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New Study Links Breastfeeding to Higher IQ's

Katlyn Joy | 2, August 2013


A new study published in Pediatrics has shown a strong link between breastfeeding and IQ. This study from researchers at Harvard University and Boston Children's Hospital looked at data from over 1300 babies whose mothers breastfed them for a minimum of six months.

The vocabulary of the children were analyzed at ages 3 and then their IQ was tested at age 7. The results showed an increase of one-fifth of a point for each month breastfed for the 3 year olds, and one-third of an IQ point for each month breastfed at 7 years old.

This means that a child breastfed for a year could gain 4 whole IQ points. While studies have pointed at the same conclusions for twenty years or more, this study went further in making certain the link between breastfeeding and IQ were not just circumstantial but causal.

This study adjusted for income, education and mother's intelligence. They even took into account when and for how long the children were in daycare.

A 2010 study published in Pediatrics linked duration of breastfeeding with higher IQ scores. This study was led by Wendy Oddy and consisted of an Australian research team.

Another aspect of many research studies is what the specific mechanism that is responsible for higher IQ's. Some have focused on DHA. This is the fatty acid in breast milk that is known to accumulate in the brain before birth and during infancy. Many formula manufacturers added the nutrient to formula since studies linked the substance to higher cognitive functioning. Later studies have not conclusively linked later IQ to DHA however.

However one study did find a possible reason for varying results regarding DHA and IQ. This study published in 2007, out of Kings College in London and Duke University, found that in children with a particular gene, FADS2, breastfeeding raised IQ's by 7 points. Those without that particular gene however, did not see an IQ spike with breastfeeding.

Other studies have looked in other directions for the reasons that IQ may get a bump from breastfeeding. According to Tonse Raju, pediatrician and neonatologist with the National Institute of Child Health Human Development, "An infant suckling at his or her mother's breast is not simply receiving a meal, but is intensely engaged in a dynamic, bidirectional, biological dialogue." The researcher asserts that it is the bonding and interaction between the mother and child during feeding that nurtures a child's intelligence and cognitive abilities.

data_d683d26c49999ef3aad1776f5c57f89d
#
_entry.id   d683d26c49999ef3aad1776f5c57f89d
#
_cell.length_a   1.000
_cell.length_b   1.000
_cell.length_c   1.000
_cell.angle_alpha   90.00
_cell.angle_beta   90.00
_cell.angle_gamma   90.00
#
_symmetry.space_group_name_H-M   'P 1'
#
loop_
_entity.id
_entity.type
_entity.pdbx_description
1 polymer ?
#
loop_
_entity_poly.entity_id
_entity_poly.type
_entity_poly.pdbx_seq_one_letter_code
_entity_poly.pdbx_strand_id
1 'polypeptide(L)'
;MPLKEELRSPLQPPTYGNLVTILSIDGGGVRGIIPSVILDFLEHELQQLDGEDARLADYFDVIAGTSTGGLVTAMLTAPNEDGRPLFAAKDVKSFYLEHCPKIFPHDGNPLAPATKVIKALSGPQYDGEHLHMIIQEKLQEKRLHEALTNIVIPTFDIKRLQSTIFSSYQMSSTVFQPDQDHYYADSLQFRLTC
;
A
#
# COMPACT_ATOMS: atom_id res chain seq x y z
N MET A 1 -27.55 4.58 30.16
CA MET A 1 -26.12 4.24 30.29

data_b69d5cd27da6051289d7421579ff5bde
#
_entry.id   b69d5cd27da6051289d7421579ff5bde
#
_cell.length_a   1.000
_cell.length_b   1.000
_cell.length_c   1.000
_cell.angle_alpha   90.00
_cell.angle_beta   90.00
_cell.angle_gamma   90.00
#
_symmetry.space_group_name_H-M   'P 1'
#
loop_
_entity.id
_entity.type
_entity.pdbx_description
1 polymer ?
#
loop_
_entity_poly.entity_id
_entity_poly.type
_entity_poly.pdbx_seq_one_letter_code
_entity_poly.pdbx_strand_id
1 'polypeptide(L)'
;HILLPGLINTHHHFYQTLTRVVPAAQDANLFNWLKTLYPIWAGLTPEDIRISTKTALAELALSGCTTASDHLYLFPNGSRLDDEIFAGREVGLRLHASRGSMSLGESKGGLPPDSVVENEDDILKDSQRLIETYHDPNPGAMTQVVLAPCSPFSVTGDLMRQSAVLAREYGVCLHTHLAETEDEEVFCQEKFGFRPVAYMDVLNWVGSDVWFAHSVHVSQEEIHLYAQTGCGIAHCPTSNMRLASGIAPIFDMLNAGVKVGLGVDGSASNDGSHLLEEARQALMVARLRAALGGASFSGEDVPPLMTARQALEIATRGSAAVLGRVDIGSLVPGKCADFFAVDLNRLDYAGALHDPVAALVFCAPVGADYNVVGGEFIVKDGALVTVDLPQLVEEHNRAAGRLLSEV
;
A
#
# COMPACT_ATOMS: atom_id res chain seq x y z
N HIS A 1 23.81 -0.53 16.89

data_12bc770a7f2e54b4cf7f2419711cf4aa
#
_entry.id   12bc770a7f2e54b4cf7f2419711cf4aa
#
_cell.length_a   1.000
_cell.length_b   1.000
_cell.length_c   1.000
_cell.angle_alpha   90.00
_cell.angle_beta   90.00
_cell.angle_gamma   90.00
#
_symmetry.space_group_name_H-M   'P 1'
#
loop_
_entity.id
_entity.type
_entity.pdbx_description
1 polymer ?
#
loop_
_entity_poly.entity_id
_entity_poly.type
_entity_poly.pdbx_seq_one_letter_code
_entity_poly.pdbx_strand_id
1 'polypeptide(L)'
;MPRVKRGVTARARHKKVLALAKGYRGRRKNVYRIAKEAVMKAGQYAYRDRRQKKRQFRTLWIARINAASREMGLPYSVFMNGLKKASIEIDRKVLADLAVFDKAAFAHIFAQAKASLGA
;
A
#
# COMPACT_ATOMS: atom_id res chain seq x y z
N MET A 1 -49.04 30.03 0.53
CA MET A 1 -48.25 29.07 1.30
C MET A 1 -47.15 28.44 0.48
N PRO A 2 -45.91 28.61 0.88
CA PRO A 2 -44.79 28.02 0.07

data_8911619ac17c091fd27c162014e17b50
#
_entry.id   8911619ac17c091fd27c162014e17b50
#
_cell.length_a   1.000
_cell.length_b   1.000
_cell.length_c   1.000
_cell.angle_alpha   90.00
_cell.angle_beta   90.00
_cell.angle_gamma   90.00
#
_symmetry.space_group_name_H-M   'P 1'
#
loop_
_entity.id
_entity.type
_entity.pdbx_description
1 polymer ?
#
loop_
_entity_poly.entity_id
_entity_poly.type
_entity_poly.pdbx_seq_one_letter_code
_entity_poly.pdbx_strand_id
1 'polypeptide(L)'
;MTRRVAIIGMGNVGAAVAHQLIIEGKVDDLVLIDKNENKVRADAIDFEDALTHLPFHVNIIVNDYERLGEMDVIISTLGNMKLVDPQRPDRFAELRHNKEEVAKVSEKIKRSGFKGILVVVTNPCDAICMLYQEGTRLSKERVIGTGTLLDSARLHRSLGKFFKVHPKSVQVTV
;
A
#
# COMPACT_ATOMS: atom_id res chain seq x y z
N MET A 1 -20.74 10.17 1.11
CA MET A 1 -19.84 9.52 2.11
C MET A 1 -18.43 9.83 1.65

Raju goes on to say, "How a baby is fed versus what it is fed is an important factor that has been overlooked in many studies. Suckling at the breast results in changes in the mother's brain—increased blood flow and oxytocin release [a hormone promoting bonding between mother and infant], and probably in the baby's brain."

This means that should a mother be unable to provide human milk for feeding, she should not despair that all is lost. She can work to provide that human interaction in feeding that can be absent in bottlefeeding. It may not be the substance of breastmilk alone that raises IQ but the experience of interaction between mother and child that occurs naturally during breastfeeding.

The outcome of all the studies indicate that breastfeeding your baby has many benefits beyond intelligence. Those include protecting baby from viral and bacterial infections, as well as reducing the odds of SIDS and obesity for children later in childhood and adolescence.

The American Academy of Pediatrics and the World Health Organization both recommend breastfeeding exclusively for the first 6 months of life and continuing to breastfeed until baby's first birthday.

Katlyn Joy is a mother to 7 children, and a freelance writer. She earned her Master of Arts in Creative Writing and Poetry, and a Bachelor of Arts in English and was previously an adviser to new mothers on breastfeeding through a maternity home program. She currently resides in Colorado with her family.

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